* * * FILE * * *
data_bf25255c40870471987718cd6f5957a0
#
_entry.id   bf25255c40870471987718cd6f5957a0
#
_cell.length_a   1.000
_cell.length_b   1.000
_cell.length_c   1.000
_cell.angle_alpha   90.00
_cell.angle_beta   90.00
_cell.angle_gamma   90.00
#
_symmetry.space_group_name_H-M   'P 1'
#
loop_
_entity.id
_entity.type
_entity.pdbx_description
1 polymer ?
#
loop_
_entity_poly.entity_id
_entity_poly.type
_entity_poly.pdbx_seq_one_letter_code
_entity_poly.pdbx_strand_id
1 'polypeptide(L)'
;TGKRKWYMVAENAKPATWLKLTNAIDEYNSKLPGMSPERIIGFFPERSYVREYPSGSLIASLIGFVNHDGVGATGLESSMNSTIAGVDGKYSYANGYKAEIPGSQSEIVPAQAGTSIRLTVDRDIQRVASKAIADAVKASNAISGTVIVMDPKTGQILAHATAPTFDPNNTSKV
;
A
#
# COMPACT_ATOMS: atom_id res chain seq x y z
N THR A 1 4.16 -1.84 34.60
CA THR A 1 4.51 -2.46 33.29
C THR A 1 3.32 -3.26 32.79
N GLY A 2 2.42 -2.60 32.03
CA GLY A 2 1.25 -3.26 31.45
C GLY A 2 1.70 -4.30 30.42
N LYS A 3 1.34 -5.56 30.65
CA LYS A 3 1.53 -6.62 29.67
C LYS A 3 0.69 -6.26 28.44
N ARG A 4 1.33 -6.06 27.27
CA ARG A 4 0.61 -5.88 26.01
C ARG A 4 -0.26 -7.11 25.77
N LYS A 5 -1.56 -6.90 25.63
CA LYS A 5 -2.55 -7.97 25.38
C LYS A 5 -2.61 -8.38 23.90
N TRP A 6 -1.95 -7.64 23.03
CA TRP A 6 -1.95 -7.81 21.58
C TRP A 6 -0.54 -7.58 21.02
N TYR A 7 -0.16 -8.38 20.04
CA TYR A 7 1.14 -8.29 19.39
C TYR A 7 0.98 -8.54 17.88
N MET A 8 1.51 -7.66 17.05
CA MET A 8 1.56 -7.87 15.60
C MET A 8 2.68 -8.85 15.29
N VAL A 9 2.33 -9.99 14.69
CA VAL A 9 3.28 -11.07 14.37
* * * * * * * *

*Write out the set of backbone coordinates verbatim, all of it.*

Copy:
data_bf25255c40870471987718cd6f5957a0
#
_entry.id   bf25255c40870471987718cd6f5957a0
#
_cell.length_a   1.000
_cell.length_b   1.000
_cell.length_c   1.000
_cell.angle_alpha   90.00
_cell.angle_beta   90.00
_cell.angle_gamma   90.00
#
_symmetry.space_group_name_H-M   'P 1'
#
loop_
_entity.id
_entity.type
_entity.pdbx_description
1 polymer ?
#
loop_
_entity_poly.entity_id
_entity_poly.type
_entity_poly.pdbx_seq_one_letter_code
_entity_poly.pdbx_strand_id
1 'polypeptide(L)'
;TGKRKWYMVAENAKPATWLKLTNAIDEYNSKLPGMSPERIIGFFPERSYVREYPSGSLIASLIGFVNHDGVGATGLESSMNSTIAGVDGKYSYANGYKAEIPGSQSEIVPAQAGTSIRLTVDRDIQRVASKAIADAVKASNAISGTVIVMDPKTGQILAHATAPTFDPNNTSKV
;
A
#
# COMPACT_ATOMS: atom_id res chain seq x y z
N THR A 1 4.16 -1.84 34.60
CA THR A 1 4.51 -2.46 33.29
C THR A 1 3.32 -3.26 32.79
N GLY A 2 2.42 -2.60 32.03
CA GLY A 2 1.25 -3.26 31.45
C GLY A 2 1.70 -4.30 30.42
N LYS A 3 1.34 -5.56 30.65
CA LYS A 3 1.53 -6.62 29.67
C LYS A 3 0.69 -6.26 28.44
N ARG A 4 1.33 -6.06 27.27
CA ARG A 4 0.61 -5.88 26.01
C ARG A 4 -0.26 -7.11 25.77
N LYS A 5 -1.56 -6.90 25.63
CA LYS A 5 -2.55 -7.97 25.38
C LYS A 5 -2.61 -8.38 23.90
N TRP A 6 -1.95 -7.64 23.03
CA TRP A 6 -1.95 -7.81 21.58
C TRP A 6 -0.54 -7.58 21.02
N TYR A 7 -0.16 -8.38 20.04
CA TYR A 7 1.14 -8.29 19.39
C TYR A 7 0.98 -8.54 17.88
N MET A 8 1.51 -7.66 17.05
CA MET A 8 1.56 -7.87 15.60
C MET A 8 2.68 -8.85 15.29
N VAL A 9 2.33 -9.99 14.69
CA VAL A 9 3.28 -11.07 14.37